A hospital electrician confessed last week to murdering and then sexually assaulting two women in 1987, as well as sexually abusing at least 100 bodies in hospital mortuaries, the Associated Press reported. The British government said Monday that it plans to initiate an independent investigation to uncover how the man was able to go unnoticed while carrying out the widespread abuse.
Police searched 67-year-old David Fuller’s home and found evidence of the two women’s deaths. They also discovered roughly four million images and video recordings of the abuse at two hospitals in southeast England from a period of more than 12 years, the AP reported.
Health Secretary Sajid Javid told lawmakers about the findings while announcing the inquiry. He said that of the 100 victims found so far, 81 had been formally identified. Every family of an identified victim was contacted, and family liaison officers are working to support those families, he added.
For more reporting from the Associated Press, see below.
“The inquiry will look into the circumstances surrounding the offenses committed at the hospital, and their national implications,” said Javid, who apologized to the friends and family of the victims.
Javid said the inquiry’s structure will be published in “due course” and that the chairman, named as experienced National Health Service executive Jonathan Michael, will hold talks with the families of the abused. Javid also said the government will look at whether the penalties for such “appalling” sexual offenses are appropriate.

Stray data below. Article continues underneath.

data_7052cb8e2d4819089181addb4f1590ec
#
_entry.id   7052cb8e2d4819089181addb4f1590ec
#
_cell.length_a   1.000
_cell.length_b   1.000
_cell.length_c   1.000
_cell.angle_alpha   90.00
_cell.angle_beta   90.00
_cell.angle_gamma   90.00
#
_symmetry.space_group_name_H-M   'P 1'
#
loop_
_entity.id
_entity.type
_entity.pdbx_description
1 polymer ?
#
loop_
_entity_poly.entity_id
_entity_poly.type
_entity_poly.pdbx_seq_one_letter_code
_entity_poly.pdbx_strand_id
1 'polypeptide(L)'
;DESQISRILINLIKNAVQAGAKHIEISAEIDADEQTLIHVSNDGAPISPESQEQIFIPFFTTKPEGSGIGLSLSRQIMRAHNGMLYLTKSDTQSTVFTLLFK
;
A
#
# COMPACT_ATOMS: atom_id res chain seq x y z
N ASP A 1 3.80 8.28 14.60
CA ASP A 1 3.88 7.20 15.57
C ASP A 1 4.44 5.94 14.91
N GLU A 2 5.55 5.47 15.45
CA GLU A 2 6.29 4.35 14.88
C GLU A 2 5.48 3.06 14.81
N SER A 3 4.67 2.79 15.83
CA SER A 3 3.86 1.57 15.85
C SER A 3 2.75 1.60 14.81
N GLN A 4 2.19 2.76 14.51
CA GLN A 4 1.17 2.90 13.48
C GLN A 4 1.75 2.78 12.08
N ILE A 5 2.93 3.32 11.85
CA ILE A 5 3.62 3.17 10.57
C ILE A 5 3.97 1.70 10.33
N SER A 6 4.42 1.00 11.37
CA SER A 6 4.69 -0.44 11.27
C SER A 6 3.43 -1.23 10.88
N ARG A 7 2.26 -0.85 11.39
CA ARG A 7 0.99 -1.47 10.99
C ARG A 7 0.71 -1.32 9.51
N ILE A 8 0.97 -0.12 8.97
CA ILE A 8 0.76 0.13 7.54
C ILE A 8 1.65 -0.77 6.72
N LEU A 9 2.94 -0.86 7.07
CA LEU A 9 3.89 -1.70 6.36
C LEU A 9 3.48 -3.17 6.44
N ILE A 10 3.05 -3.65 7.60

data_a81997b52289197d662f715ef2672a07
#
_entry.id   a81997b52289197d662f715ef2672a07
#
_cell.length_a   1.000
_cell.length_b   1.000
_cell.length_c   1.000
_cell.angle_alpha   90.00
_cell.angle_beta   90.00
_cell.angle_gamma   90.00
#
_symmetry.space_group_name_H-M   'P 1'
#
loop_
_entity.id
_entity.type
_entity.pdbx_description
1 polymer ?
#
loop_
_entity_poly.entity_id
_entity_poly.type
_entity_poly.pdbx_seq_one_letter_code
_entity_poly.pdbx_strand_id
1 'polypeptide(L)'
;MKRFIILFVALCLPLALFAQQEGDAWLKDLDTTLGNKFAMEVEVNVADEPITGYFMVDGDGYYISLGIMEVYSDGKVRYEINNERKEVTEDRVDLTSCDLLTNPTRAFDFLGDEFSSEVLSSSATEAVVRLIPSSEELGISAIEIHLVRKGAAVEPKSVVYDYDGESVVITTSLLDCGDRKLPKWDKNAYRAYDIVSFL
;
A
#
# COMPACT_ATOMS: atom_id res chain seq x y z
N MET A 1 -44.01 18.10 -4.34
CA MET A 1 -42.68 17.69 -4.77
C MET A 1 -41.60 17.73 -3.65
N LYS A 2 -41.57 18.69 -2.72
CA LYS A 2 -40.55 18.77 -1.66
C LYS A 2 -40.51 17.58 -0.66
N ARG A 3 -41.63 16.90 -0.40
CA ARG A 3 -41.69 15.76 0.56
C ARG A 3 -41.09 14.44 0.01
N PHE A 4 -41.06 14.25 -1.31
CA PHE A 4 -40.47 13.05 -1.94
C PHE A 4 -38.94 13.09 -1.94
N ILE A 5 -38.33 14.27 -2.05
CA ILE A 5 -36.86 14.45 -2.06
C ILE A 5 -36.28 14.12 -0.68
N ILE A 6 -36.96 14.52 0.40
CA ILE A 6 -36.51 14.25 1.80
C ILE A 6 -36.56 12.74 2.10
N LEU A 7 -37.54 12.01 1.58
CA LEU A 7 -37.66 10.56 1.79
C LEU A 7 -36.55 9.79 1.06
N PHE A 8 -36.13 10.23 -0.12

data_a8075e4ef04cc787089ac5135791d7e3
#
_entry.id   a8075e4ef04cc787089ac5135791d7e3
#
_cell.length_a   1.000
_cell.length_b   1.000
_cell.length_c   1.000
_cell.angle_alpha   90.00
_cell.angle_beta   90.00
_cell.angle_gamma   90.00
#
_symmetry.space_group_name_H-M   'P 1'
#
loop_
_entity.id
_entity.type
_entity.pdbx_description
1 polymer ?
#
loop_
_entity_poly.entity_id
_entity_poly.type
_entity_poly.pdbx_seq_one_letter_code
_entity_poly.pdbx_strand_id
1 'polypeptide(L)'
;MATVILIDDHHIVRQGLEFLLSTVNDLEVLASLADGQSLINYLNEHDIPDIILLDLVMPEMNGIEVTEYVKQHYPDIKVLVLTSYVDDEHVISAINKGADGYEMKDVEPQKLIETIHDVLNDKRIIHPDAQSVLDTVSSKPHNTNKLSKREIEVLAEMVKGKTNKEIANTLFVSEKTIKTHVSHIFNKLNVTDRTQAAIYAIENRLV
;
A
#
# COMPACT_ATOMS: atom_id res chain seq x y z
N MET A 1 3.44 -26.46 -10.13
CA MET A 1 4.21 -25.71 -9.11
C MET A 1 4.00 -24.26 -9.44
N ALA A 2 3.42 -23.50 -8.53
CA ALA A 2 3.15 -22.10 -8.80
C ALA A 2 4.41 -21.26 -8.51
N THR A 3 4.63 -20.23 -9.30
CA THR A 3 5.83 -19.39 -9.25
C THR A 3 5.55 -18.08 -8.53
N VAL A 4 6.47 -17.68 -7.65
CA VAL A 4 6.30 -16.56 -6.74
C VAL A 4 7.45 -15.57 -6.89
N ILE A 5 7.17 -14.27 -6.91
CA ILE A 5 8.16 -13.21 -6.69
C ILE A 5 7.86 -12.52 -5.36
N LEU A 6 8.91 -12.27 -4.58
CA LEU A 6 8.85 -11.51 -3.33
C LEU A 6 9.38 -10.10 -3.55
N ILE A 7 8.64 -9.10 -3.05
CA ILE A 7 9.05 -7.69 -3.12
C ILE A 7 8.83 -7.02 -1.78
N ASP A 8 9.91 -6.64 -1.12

Fuller pleaded guilty on Thursday to murdering Wendy Knell, 25, and Caroline Pierce, 20, in two separate attacks in the town of Tunbridge Wells in 1987. He had previously admitted to sexually abusing bodies in two hospital morgues over 12 years from 2008. Identified victims included three children and others older than 85.
He filmed himself carrying out the attacks at mortuaries inside the now-closed Kent and Sussex Hospital and the Tunbridge Wells Hospital, in Pembury, where he worked in electrical maintenance roles since 1989.
Having evaded justice for 33 years, Fuller was arrested for murder in December following new analysis of decades-old DNA evidence.
Hospitals have been asked to urgently review practices on effective CCTV coverage, with all entry and access points controlled by swipe access, risk assessments and appropriate security checks.
Javid said the inquiry will be split into two parts, with an interim report published early next year and a final report looking at the broader national picture and the wider lessons for the NHS.
“This is a profoundly upsetting case that has involved distressing offenses within the health service,” said Javid. “The victims are not just those family members and friends who have been abused in this most horrific of ways, they are also those that are left behind.”